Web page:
16 Feb, 2016
“Nothing ventured, nothing gained” is a popular adage associated with taking risk. Caribbean people have often been accused for being risk averse, however there are a score of business owners across the region that are pushing boundaries to venture in to unchartered territories regionally and internationally. Caribbean Export has been fortunate enough to work with over 3000 firms over the past 5 years whilst implementing the Regional Private Sector Development Programme (RPSDP), supporting them in a number of ways to ultimately sell more of their products and services internationally.
The RPSDP started in 2011 and is funded by the European Union’s 10th European Development Fund (EDF). Now coming to a close the results are impressive as it relates to the participation of firms in a range of interventions designed specifically to support companies to export. From the export development of firms with training activities such as ProNET and the Direct Assistance Grant Scheme (DAGS) proposal writing workshops to study tours and industry focused forums and trade missions, the Agency has conducted approx. 260 programme-based activities and awarded €6.9million in financial assistance to firms across the 15 CARIFORUM States in grants.
Over the next few weeks’ we’ll be highlighting some of the firms that have taken advantage of the opportunities offered in a series of articles as part of our Primed for Success season. The first company that we shall look at is 10 Saints Brewery Ltd based in Barbados.
The brain child of serial entrepreneur Glyn Partridge, 10 Saints was established in 2010 and is a handcrafted beer that is aged in rum casks giving a distinctly unique flavour. In 2013, Glyn joined Caribbean Export on a mission to ANUGA one of Europe’s largest food and beverage trade fairs, as part of the Caribbean Kitchen pavilion that was funded by the RPSDP. Following this event 10 Saints was able break in to five new markets; Germany, Italy, Spain, Russia and Brazil and created a number of contacts that has enabled him to continue to expand his business further, even adding Red Square Vodka to his portfolio. Naturally, when the opportunity arose to attend ANUGA again in October 2015 Glyn sent in an application to the Agency and was successful in attending along with 12 other firms from across the region.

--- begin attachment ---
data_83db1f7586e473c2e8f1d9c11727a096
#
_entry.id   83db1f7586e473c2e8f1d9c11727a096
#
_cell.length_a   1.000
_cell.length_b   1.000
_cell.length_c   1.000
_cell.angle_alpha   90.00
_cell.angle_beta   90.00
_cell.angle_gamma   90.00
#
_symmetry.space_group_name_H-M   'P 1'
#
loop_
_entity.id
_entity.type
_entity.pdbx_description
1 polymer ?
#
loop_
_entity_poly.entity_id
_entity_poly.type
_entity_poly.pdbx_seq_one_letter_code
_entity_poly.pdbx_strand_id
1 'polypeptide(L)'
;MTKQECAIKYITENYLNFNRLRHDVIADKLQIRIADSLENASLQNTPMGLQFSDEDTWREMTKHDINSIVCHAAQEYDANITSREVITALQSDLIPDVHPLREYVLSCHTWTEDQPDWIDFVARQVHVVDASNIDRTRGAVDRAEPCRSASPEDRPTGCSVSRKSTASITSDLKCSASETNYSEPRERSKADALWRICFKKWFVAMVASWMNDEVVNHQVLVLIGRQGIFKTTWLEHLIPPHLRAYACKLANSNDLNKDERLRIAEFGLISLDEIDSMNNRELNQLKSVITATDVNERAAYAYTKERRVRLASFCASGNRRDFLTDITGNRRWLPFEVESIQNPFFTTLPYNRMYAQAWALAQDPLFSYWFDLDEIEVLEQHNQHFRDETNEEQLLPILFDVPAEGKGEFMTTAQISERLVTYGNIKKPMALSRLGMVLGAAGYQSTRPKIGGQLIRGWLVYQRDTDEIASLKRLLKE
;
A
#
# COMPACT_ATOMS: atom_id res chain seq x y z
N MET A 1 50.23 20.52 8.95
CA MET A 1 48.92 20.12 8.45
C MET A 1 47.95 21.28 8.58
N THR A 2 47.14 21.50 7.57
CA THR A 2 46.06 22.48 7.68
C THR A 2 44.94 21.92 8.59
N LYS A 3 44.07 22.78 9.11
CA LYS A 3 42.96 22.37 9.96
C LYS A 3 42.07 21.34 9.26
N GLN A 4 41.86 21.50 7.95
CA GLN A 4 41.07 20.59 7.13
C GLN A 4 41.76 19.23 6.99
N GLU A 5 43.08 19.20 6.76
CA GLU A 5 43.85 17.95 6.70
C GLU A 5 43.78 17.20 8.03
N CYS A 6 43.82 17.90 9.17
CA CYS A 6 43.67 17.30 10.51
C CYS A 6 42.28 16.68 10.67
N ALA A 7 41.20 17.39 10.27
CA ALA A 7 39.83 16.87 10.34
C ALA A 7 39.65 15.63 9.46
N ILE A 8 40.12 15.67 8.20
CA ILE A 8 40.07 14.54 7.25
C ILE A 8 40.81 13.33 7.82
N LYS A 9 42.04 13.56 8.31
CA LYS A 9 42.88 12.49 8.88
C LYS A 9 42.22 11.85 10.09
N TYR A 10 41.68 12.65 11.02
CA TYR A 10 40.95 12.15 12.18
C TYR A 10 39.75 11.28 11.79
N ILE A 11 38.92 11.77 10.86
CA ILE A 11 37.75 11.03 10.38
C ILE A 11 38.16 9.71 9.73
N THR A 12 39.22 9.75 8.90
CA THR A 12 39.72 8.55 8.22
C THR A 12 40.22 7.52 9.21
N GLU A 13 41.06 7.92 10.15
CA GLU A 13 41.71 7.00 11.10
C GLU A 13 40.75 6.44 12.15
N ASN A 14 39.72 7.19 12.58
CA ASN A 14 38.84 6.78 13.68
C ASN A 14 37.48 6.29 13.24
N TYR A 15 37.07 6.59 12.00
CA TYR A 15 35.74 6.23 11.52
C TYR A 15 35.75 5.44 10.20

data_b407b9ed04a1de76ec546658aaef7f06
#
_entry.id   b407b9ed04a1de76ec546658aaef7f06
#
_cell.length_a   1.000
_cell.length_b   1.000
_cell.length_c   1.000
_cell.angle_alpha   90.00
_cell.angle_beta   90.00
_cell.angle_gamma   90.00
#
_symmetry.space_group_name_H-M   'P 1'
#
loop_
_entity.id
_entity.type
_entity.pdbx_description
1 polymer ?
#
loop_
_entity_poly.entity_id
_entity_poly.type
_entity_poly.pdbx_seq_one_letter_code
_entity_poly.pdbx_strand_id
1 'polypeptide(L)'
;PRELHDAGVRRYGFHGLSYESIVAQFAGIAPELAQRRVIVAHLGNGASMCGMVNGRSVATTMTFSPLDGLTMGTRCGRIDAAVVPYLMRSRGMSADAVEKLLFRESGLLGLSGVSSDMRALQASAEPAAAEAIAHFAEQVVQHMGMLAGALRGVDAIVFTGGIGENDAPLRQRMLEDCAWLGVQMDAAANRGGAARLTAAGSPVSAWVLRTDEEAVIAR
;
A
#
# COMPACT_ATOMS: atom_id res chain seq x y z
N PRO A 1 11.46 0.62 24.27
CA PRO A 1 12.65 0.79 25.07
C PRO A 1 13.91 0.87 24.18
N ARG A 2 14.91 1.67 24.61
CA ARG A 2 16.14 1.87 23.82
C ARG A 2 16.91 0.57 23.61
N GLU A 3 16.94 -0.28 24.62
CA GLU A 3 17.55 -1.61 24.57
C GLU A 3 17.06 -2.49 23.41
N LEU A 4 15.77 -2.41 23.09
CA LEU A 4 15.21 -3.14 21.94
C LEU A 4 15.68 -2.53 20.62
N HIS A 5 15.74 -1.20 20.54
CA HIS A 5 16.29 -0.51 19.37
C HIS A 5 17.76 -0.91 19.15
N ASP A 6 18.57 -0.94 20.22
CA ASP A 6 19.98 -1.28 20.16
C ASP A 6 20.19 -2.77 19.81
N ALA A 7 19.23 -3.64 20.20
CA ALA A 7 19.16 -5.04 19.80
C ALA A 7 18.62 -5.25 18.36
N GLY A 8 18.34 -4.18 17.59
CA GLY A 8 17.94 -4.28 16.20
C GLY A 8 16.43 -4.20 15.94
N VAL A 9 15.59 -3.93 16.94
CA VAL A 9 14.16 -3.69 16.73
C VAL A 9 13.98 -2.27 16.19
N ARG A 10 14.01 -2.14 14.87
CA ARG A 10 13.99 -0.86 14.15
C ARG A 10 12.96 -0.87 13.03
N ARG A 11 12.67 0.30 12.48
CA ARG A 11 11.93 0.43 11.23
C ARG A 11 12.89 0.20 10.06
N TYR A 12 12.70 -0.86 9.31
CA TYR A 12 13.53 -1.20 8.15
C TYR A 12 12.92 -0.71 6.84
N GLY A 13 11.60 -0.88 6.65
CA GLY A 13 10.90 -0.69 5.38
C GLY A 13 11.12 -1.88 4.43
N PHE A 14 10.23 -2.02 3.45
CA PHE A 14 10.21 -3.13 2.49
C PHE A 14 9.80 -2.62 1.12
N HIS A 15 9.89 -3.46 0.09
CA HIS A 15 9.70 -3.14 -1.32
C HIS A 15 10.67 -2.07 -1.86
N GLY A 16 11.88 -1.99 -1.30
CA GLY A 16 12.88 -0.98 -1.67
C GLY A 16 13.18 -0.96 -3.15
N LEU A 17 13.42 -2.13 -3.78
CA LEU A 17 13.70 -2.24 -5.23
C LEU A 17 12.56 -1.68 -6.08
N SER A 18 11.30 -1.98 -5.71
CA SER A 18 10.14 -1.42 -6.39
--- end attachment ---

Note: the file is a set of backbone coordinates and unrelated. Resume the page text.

Returning to ANUGA for the second time enabled Glyn to build on relationships made from on the previous occasion and re-connect with those who may not have bought last time, but were still interested. As a result, new markets were opened for the Barbadian brewery with Denmark, China, Thailand and Australia with a few others waiting in the wings.
One of the key components to 10 Saints success is leverage. Firstly, leveraging the opportunity provided by Caribbean Export and secondly, leveraging the relationships built as a result. This coupled with a unique product which carries an interesting story has enabled 10 Saints to build a rapidly growing export business. As with all start-ups the challenges of accessing finance are of course a burden, but when the majority of the costs associated with attending international trade shows is covered by Agency’s like Caribbean Export, it’s shouldn’t be overlooked. Glyn offered some advice to new business owners “be realistic and objective about your product stacking up to international competition; be well resourced with a board of experienced mentors; travel and know the world and your market so that you can do something different and be niche, but know who your prospective buyers are both trade buyers and consumers.”
In our next article we’ll be looking at accessing finance and some of the ways firms can attract investment.